Retired New York State Trooper
From toys: In the 1930s, I worked at Fisher-Price in an old frame house in my hometown of East Aurora, N.Y. There was a woman at a desk in one corner and a desk for Mr. Fisher or Mr. Price in the other. They would give me a lithograph of a duck or an animal stuck on wood and covered with a copper template. Then I would saw around that on a big band saw.
To two-wheels: My first motorcycle was a hunk of junk — a 1921 Harley that was frozen to the ground. My grandfather and I pried it loose, took it home, took it apart, and somehow got it running. I paid 10 bucks for it and sold it for $20.
On the road: In October 1935, another fellow and I thought we would ride to Florida. I had my first decent bike then: a 1931 Harley-Davidson. We had an old WWI canvas trunk and a blanket roll across the handlebars, then away we went.
Round trip: We dumped it coming down a hill in West Virginia, and in Georgia, we hit a cow. Killed the cow, bent the handlebars. We had to wire my dad for money to get back home.
Live to ride: In 1936, I passed the exam to join the New York State Police and became a state trooper. They knew I rode so that is how I ended up on the motorcycle patrol.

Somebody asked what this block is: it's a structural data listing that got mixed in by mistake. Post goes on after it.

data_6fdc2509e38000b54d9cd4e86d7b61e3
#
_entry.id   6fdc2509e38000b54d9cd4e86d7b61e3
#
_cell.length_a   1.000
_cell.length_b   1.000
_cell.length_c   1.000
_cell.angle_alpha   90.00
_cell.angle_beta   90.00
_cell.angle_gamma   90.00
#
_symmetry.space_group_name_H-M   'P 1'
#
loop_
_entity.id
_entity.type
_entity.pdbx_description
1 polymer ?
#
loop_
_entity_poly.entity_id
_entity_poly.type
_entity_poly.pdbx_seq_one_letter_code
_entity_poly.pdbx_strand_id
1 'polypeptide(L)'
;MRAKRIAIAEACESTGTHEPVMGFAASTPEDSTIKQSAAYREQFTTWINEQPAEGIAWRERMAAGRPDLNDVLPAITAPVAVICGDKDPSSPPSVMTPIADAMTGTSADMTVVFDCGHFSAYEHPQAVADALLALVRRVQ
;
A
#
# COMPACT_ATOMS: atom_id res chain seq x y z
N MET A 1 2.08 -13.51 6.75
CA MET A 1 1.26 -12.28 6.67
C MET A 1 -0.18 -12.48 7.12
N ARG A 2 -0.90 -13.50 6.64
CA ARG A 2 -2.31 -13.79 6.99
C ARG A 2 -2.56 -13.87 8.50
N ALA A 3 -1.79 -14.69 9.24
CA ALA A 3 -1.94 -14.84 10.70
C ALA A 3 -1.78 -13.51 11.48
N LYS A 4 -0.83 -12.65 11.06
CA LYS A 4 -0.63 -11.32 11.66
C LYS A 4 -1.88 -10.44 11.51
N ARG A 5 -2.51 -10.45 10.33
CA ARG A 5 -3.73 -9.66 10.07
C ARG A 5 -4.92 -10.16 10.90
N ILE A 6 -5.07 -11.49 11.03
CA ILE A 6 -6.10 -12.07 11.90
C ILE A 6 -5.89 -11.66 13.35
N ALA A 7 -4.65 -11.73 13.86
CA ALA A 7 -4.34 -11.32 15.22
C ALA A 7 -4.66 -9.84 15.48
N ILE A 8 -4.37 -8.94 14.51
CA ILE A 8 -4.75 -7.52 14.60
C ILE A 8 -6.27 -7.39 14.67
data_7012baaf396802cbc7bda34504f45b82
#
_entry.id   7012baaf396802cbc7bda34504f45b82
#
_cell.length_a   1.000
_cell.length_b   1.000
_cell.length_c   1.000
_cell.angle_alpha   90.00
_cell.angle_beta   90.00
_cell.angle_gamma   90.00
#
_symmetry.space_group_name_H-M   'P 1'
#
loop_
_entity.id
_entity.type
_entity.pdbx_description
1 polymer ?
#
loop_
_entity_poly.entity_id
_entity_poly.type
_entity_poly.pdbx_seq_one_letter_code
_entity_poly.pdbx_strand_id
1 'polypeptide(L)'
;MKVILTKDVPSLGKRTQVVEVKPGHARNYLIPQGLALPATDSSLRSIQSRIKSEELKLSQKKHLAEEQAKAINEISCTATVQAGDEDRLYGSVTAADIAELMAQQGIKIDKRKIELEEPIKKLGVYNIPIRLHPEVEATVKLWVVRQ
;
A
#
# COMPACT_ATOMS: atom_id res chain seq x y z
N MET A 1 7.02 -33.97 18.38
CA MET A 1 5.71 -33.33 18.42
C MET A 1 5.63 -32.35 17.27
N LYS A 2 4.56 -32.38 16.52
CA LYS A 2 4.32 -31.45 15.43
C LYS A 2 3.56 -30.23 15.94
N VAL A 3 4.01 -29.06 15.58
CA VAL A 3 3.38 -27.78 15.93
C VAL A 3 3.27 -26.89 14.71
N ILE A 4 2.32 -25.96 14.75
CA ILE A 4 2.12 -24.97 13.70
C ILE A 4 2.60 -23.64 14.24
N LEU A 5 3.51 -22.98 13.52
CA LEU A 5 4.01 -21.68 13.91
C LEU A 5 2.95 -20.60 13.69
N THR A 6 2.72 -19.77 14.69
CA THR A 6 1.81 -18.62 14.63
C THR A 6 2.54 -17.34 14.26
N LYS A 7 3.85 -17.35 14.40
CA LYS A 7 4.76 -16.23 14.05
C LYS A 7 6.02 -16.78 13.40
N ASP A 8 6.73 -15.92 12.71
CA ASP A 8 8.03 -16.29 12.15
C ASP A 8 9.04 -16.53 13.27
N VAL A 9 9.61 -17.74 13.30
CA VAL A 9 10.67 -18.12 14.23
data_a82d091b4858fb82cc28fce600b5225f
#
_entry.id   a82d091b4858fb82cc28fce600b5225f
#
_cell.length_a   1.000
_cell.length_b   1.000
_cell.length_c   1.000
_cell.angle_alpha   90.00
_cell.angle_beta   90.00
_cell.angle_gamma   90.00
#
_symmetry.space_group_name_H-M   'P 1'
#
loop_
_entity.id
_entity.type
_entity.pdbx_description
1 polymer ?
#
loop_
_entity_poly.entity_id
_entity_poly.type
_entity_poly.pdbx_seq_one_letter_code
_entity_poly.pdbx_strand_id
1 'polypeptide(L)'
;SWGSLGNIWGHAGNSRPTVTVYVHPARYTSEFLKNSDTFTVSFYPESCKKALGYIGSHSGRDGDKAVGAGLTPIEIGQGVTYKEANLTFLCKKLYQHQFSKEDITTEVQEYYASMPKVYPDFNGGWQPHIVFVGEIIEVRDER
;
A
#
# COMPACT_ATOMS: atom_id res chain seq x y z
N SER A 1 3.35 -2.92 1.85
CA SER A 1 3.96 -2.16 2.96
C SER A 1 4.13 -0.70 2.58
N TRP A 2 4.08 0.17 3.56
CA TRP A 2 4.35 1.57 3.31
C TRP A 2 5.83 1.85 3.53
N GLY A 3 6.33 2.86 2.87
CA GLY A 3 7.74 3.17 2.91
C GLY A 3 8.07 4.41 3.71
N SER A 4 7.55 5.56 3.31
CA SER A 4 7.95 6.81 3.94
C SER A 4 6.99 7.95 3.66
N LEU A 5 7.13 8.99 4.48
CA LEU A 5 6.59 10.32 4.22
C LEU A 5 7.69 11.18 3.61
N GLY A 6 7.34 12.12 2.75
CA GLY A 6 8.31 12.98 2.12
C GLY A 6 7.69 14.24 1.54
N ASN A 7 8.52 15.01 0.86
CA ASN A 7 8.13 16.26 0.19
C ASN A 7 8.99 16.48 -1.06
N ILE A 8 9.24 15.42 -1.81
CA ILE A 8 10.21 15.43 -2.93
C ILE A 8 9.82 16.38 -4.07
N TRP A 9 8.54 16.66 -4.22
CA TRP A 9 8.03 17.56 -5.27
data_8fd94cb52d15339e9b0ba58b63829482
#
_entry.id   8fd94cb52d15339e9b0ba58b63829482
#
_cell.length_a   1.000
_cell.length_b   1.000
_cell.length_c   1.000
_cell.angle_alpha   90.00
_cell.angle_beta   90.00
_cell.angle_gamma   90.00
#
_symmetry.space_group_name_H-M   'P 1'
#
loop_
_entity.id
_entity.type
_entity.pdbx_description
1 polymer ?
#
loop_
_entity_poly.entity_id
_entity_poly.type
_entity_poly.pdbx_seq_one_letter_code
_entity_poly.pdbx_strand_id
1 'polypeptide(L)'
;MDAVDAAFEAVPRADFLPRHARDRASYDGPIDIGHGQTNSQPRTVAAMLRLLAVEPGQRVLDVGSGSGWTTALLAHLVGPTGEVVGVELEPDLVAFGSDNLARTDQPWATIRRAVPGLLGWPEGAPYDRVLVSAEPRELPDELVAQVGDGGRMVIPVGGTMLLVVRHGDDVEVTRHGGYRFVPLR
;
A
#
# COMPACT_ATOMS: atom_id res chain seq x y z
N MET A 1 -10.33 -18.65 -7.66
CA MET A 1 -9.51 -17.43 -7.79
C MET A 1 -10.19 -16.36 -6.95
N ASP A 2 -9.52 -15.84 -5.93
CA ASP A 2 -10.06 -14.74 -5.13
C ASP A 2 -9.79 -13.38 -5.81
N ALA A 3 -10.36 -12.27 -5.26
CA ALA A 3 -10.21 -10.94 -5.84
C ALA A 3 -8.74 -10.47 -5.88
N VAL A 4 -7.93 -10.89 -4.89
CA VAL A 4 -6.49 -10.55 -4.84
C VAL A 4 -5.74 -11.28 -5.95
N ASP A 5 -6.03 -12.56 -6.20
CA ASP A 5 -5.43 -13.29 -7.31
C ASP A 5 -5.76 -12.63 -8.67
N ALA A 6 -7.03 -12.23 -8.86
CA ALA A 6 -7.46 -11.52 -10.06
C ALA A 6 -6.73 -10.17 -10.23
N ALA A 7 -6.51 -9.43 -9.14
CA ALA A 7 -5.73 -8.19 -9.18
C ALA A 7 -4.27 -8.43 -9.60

Safety first: We wore Stetson hats, not helmets, back then. The first few weeks you damn near broke your neck because the brim was so stiff it would pull your head back as you rode. I never knew why the hat didn’t fly off.
Submarine patrol: I served for three and a half years on a patrol craft, PC-469, which was a 180-foot sub chaser. You couldn’t dwell on whether or not a torpedo would hit you.
Tales from the South Pacific: I was at Iwo Jima. Our ship was a control vessel, and we watched as those Marines went ashore. They were really something. Nothing happened until they got ashore; then all hell broke loose. Oh, it was noisy. I don’t enjoy fireworks anymore.
Made in Japan: We were on a little island near Okinawa when a kamikaze came right at us. If he had hit us, we would have died. But at the last second he flew over us, and we blasted the hell out of him. I saved a splinter from a hunk of the propeller that was floating in the water.
It’s a wonderful life: I turn 100 on June 26. It surprises me, too. It’s a mystery, a gift, and by the grace of God.
Marital status: Married to Doris Blanding, 96.
Recent accolades: Howard recently received a letter congratulating him for being a Mason for 67 years.
Collector: Howard has collected everything a person can imagine — old woodworking tools, coins, stamps. Moreover, photography has always been a big hobby.
People don’t know: He’s the oldest living retired New York State trooper.